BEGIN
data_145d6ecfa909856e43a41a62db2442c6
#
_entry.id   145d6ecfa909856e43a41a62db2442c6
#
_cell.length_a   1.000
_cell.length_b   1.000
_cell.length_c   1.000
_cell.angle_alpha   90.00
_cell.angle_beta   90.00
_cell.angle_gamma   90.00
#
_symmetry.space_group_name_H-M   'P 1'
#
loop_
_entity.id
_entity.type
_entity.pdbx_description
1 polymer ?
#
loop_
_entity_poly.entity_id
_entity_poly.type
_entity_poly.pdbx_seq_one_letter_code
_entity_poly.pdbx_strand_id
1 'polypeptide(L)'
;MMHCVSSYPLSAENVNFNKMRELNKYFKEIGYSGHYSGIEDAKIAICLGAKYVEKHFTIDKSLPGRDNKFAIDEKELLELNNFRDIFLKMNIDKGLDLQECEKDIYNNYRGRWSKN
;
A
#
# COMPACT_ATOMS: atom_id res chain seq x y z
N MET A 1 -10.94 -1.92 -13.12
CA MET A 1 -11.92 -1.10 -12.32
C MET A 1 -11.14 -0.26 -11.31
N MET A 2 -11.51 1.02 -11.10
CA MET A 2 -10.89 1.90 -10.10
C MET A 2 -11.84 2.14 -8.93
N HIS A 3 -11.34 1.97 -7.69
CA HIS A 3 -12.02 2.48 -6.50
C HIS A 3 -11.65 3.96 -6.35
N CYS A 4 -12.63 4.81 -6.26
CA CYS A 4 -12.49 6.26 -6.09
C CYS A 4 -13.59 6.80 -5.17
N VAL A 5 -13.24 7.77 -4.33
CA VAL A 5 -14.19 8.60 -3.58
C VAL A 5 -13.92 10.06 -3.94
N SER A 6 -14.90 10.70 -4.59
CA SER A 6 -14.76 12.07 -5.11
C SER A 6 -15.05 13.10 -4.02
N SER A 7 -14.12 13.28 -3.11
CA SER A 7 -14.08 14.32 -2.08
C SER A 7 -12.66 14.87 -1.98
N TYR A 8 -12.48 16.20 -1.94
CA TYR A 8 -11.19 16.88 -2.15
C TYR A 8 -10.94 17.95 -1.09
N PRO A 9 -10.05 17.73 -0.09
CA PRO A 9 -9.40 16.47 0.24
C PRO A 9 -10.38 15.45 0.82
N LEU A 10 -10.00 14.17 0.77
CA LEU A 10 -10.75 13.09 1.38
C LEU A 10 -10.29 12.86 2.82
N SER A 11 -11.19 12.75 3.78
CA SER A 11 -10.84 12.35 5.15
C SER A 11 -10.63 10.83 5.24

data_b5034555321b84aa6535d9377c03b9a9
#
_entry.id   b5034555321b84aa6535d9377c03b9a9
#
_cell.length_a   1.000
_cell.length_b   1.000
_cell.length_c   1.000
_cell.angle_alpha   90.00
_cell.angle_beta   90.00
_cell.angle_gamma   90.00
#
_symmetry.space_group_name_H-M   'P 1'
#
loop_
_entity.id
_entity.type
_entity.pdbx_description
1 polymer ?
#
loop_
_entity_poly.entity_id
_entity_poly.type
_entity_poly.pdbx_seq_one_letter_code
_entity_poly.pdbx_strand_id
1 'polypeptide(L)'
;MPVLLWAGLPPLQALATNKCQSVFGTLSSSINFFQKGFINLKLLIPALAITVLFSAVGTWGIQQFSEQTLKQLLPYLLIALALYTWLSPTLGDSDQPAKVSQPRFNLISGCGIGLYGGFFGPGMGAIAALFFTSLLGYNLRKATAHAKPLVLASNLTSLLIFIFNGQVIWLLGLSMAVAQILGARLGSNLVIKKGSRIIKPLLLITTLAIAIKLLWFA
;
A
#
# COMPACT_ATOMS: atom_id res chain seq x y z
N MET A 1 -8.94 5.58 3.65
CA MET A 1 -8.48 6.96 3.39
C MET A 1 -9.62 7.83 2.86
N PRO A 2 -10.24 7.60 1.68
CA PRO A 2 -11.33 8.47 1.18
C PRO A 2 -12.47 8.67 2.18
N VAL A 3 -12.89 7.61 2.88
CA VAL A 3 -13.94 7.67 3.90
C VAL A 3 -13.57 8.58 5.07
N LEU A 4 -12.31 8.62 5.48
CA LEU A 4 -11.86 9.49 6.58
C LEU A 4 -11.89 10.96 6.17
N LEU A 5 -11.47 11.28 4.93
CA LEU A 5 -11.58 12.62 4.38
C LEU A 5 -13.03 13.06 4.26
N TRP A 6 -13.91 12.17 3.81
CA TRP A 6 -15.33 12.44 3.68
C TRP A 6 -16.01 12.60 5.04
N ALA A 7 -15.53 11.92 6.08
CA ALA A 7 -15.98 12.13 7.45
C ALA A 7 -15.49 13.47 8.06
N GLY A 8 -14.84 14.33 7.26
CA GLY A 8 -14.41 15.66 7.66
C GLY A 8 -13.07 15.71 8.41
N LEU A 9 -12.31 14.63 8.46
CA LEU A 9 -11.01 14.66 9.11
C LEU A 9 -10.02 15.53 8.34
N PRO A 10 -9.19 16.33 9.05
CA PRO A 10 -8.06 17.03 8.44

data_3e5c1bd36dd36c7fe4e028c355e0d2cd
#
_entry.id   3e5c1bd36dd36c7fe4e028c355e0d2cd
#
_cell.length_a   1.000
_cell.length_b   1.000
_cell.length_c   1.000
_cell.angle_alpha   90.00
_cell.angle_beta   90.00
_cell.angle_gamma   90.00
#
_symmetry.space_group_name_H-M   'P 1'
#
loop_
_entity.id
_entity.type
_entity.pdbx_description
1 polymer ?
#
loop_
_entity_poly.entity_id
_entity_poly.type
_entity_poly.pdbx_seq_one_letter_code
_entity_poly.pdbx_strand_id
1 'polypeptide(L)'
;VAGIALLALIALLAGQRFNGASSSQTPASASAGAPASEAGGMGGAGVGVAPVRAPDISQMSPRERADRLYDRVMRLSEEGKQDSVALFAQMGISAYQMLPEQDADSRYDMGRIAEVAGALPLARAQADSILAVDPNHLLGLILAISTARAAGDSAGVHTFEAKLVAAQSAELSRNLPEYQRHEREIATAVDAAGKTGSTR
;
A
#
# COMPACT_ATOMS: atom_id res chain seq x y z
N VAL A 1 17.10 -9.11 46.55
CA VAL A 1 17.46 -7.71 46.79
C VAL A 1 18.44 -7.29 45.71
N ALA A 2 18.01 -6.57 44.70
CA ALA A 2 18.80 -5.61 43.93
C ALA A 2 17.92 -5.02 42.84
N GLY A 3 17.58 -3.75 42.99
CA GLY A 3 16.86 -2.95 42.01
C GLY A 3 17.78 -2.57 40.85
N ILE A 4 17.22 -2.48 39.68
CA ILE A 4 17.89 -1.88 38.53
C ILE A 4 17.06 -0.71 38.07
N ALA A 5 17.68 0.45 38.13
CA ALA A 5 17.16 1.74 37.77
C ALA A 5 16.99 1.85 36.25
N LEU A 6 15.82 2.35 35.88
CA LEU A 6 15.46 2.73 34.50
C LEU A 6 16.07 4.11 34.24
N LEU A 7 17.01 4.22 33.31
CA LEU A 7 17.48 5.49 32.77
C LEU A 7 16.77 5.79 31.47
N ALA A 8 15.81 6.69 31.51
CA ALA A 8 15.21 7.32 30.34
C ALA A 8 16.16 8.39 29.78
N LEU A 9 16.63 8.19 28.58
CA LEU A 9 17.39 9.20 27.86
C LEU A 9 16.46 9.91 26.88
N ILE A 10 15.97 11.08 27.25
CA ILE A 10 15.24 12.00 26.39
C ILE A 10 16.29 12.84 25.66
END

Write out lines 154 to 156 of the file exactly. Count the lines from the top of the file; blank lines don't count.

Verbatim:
CA VAL A 1 17.46 -7.71 46.79
C VAL A 1 18.44 -7.29 45.71
N ALA A 2 18.01 -6.57 44.70